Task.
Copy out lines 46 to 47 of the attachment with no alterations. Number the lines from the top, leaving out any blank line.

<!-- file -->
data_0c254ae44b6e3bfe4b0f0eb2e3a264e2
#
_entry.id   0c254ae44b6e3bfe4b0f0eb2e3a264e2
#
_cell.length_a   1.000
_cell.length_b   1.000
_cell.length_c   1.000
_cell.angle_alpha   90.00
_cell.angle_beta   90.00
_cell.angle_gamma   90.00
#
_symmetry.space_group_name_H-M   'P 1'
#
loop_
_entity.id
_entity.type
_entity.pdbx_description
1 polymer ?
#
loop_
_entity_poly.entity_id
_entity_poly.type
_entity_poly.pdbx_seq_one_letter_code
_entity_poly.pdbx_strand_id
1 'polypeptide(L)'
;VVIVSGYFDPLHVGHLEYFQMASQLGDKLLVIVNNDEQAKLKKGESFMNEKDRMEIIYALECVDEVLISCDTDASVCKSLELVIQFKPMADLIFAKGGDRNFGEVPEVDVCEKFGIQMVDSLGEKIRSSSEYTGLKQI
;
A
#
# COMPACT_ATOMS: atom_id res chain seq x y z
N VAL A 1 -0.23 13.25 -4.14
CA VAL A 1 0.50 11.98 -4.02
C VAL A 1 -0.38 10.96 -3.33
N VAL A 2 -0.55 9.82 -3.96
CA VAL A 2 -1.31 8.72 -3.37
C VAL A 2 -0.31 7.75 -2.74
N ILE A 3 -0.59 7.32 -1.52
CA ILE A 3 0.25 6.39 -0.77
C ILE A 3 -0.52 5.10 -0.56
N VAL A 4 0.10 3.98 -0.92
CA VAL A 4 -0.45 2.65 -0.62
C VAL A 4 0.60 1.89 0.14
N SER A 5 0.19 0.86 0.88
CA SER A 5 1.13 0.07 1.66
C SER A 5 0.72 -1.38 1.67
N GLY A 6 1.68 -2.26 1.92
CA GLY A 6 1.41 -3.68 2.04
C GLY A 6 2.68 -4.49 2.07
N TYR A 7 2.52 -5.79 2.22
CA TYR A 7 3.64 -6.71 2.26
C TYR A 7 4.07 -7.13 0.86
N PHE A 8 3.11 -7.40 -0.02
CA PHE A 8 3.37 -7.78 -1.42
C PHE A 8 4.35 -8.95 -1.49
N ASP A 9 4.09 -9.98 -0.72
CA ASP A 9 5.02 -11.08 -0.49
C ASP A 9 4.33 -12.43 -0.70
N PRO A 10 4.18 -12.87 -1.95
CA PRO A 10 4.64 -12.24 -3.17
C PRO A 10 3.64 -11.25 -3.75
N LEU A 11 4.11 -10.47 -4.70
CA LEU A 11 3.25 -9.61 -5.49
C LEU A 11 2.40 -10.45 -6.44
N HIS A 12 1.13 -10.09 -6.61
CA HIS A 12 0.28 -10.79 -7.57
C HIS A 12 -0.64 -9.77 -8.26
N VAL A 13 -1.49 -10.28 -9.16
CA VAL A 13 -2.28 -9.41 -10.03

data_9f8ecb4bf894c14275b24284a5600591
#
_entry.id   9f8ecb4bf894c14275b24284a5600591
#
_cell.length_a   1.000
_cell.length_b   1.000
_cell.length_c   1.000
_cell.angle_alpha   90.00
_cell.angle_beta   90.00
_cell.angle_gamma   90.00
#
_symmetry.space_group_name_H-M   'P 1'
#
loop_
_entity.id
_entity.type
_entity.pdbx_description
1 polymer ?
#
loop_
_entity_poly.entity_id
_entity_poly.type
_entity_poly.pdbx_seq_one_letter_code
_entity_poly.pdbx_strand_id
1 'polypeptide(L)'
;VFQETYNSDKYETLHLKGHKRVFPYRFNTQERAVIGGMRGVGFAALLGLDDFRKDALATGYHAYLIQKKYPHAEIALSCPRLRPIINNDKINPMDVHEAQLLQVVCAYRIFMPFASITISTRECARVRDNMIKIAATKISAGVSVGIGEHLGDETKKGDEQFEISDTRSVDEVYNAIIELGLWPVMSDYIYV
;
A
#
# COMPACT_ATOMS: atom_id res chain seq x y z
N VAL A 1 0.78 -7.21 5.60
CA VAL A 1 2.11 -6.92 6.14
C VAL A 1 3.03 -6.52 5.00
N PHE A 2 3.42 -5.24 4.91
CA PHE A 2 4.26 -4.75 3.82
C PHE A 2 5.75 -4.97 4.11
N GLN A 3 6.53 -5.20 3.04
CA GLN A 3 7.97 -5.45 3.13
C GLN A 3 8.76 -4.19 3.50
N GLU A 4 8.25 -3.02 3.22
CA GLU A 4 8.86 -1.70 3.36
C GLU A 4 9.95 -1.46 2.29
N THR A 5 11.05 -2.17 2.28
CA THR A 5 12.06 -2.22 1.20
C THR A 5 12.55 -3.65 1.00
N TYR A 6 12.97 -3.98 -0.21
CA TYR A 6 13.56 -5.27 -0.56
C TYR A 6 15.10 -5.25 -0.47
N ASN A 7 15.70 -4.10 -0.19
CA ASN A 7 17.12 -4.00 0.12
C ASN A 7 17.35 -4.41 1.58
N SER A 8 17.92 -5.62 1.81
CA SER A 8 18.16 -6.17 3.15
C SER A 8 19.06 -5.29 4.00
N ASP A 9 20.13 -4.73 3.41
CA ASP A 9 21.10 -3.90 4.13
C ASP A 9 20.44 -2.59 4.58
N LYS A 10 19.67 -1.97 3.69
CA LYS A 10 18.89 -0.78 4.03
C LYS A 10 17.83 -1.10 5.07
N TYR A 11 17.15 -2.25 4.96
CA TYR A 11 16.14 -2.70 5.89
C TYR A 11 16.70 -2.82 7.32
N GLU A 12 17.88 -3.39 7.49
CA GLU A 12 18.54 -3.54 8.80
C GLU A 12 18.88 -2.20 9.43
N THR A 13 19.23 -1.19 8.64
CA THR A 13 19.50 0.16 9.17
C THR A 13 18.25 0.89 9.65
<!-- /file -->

N GLY A 6 1.68 -2.26 1.92
CA GLY A 6 1.41 -3.68 2.04